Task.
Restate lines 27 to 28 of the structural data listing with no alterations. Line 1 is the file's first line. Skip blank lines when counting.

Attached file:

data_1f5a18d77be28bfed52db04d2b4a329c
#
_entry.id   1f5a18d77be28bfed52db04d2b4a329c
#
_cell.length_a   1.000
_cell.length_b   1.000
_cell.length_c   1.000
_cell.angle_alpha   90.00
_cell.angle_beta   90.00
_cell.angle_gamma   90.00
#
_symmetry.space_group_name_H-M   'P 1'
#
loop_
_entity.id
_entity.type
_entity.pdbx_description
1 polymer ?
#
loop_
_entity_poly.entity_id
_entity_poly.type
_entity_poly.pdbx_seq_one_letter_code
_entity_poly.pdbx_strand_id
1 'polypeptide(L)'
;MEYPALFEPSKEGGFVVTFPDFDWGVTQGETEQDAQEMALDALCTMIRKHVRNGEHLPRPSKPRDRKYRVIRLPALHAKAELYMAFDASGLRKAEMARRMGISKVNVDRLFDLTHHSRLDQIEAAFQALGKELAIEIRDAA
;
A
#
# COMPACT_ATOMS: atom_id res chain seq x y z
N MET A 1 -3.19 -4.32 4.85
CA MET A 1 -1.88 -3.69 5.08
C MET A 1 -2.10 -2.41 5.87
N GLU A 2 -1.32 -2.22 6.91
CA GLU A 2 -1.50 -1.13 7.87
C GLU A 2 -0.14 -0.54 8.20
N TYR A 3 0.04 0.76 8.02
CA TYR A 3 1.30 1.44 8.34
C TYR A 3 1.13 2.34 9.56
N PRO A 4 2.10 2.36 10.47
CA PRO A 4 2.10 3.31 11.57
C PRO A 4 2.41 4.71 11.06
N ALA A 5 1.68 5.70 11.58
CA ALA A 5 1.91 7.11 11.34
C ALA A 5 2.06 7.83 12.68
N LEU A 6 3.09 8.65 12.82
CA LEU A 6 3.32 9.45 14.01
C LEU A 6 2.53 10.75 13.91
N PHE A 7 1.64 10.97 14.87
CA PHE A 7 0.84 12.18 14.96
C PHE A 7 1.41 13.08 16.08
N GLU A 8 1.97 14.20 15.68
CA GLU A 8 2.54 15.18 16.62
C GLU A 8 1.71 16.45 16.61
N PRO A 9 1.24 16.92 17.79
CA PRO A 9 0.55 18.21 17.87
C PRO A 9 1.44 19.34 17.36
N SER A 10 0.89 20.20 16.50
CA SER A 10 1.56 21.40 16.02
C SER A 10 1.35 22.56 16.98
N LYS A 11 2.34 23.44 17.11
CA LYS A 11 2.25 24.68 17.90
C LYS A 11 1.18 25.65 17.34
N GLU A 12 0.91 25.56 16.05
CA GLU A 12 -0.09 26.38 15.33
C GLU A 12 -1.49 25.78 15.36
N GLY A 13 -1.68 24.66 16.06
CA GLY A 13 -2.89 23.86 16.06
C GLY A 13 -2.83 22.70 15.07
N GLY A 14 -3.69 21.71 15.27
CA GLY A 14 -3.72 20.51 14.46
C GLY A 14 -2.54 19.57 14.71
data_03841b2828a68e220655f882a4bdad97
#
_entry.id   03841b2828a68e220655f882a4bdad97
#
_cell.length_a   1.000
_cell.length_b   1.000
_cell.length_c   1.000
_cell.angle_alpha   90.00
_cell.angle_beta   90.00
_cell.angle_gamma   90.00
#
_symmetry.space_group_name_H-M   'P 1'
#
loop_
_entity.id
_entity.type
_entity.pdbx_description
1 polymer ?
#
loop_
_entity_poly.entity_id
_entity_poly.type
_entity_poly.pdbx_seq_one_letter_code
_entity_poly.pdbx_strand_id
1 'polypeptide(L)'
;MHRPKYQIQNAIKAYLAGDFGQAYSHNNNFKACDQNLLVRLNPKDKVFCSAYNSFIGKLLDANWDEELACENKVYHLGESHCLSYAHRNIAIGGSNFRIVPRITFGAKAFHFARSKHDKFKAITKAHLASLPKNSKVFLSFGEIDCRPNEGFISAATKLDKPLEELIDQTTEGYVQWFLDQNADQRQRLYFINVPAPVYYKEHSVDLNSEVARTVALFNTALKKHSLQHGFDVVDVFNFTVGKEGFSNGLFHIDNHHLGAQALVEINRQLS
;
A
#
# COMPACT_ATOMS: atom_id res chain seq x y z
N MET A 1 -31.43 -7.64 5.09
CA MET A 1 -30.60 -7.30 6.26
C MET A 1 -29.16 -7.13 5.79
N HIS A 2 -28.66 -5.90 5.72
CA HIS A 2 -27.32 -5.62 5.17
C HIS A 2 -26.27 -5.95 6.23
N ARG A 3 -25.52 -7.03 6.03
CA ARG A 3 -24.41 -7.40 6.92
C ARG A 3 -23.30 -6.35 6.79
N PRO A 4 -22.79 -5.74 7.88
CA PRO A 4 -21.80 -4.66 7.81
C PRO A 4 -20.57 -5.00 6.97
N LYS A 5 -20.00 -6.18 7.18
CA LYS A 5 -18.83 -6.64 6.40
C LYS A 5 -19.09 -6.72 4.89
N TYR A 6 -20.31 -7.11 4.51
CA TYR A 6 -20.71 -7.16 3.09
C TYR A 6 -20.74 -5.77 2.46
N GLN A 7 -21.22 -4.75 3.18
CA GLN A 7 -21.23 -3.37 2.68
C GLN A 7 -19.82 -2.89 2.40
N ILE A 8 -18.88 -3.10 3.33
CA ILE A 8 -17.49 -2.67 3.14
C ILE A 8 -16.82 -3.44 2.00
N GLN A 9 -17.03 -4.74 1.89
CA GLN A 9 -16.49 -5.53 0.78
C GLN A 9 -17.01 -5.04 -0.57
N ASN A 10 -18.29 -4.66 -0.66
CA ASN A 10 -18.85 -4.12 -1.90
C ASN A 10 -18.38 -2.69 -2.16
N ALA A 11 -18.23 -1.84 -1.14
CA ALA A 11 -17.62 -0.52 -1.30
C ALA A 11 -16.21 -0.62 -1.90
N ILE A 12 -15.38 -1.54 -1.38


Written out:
;
A